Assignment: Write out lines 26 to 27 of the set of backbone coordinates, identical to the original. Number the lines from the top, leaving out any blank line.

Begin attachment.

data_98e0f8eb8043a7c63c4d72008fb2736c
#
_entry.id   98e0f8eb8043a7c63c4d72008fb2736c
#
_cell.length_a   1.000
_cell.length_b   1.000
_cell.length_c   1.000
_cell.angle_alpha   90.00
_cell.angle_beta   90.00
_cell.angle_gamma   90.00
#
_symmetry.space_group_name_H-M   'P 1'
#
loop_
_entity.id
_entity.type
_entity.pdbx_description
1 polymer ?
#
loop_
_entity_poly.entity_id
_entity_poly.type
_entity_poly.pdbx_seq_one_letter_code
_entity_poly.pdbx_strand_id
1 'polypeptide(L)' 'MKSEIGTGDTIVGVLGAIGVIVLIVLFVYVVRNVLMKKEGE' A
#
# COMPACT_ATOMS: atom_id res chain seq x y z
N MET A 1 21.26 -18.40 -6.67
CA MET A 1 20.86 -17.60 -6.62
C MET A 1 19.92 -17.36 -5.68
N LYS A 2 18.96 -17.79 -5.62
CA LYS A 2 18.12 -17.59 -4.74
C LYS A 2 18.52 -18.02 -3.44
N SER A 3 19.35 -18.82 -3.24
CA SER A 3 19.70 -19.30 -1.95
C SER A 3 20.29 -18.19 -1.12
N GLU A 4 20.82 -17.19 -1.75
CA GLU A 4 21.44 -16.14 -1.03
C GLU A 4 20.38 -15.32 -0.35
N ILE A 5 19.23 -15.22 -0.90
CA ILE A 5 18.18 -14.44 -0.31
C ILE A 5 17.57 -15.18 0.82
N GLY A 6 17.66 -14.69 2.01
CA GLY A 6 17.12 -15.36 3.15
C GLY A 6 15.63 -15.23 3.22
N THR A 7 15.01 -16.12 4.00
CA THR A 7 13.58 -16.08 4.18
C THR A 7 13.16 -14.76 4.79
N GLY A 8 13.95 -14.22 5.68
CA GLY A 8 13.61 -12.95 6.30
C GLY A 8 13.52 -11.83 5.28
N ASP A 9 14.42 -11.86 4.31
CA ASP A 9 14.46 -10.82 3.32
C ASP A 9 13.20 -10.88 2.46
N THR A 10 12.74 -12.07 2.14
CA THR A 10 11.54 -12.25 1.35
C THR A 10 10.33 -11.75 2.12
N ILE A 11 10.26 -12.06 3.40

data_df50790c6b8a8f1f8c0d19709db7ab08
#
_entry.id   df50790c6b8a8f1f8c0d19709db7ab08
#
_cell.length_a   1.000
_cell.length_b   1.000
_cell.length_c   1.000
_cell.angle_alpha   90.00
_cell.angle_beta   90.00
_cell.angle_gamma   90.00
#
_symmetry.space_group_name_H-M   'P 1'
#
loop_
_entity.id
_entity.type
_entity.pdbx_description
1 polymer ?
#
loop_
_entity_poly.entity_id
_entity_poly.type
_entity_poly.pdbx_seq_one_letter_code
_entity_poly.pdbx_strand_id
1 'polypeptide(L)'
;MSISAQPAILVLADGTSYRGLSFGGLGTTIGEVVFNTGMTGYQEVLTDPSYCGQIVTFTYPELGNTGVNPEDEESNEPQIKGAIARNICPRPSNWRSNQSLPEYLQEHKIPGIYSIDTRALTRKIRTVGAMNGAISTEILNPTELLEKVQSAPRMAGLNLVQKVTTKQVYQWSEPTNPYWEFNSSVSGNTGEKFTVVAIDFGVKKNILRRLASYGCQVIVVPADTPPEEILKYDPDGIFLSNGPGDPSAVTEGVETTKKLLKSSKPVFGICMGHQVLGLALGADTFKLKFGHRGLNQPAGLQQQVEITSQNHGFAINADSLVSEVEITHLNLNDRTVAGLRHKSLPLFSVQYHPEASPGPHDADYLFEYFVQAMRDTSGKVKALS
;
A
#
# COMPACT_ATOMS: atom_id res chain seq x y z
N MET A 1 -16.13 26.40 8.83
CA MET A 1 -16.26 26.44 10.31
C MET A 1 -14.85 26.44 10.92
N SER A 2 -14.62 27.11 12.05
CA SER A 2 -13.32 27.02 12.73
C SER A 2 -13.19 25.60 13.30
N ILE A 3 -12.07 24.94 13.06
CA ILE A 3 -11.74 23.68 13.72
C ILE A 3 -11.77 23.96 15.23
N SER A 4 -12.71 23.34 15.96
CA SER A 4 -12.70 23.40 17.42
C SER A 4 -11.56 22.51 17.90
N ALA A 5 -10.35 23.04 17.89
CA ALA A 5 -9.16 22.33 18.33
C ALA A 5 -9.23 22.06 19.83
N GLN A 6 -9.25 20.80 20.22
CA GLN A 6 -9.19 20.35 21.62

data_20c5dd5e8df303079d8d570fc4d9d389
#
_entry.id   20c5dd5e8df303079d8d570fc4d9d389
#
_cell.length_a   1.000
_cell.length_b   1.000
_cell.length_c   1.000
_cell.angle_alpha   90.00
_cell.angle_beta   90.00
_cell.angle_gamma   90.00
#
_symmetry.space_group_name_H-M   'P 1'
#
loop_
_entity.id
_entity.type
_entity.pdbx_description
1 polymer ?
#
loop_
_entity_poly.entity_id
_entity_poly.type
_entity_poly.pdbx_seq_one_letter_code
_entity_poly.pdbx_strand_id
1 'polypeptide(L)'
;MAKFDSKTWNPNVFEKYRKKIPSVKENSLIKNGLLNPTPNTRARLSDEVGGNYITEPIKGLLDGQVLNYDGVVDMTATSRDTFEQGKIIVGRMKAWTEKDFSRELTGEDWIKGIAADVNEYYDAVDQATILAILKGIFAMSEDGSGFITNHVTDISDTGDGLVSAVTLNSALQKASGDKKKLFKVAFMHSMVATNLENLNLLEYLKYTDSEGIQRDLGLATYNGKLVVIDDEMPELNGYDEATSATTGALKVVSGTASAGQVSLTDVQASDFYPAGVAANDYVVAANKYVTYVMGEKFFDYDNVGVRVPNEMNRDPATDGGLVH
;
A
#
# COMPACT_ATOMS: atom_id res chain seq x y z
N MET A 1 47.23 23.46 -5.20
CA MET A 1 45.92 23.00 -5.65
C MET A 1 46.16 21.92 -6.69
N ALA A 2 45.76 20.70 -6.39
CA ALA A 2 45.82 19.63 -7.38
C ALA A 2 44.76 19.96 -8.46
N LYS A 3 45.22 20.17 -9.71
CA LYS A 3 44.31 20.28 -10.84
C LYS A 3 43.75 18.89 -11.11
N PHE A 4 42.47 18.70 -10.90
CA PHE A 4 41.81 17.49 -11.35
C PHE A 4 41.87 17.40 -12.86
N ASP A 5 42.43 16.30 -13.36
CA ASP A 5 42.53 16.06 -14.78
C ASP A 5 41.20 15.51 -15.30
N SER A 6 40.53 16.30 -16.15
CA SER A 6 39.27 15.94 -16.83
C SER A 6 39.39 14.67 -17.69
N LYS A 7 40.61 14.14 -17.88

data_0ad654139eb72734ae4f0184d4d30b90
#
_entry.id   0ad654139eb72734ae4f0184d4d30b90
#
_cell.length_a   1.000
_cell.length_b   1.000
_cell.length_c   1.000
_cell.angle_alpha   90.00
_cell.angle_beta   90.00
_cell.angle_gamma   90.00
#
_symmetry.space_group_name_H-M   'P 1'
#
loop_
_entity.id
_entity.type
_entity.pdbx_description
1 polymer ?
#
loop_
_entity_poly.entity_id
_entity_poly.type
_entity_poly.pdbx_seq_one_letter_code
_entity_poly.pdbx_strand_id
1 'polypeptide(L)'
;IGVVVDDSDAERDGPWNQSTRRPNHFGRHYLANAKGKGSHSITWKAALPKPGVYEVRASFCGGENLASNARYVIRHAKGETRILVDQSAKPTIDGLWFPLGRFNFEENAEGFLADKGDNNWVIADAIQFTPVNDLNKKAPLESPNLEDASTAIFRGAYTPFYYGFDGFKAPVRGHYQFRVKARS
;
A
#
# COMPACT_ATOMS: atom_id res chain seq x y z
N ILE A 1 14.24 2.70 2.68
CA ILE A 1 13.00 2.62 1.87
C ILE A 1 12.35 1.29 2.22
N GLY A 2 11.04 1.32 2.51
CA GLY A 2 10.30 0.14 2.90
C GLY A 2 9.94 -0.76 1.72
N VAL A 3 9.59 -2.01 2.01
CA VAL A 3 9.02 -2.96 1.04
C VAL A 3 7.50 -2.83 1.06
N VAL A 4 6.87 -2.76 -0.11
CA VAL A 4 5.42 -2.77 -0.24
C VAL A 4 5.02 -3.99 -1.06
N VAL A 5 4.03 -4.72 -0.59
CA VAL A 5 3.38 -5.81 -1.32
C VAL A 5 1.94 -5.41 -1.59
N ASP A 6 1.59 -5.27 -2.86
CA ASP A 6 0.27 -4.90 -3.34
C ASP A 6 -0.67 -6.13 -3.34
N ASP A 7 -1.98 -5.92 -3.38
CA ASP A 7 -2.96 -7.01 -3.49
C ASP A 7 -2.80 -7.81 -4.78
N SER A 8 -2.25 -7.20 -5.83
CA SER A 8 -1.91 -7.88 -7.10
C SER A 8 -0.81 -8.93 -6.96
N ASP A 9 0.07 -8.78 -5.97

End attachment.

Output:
#
# COMPACT_ATOMS: atom_id res chain seq x y z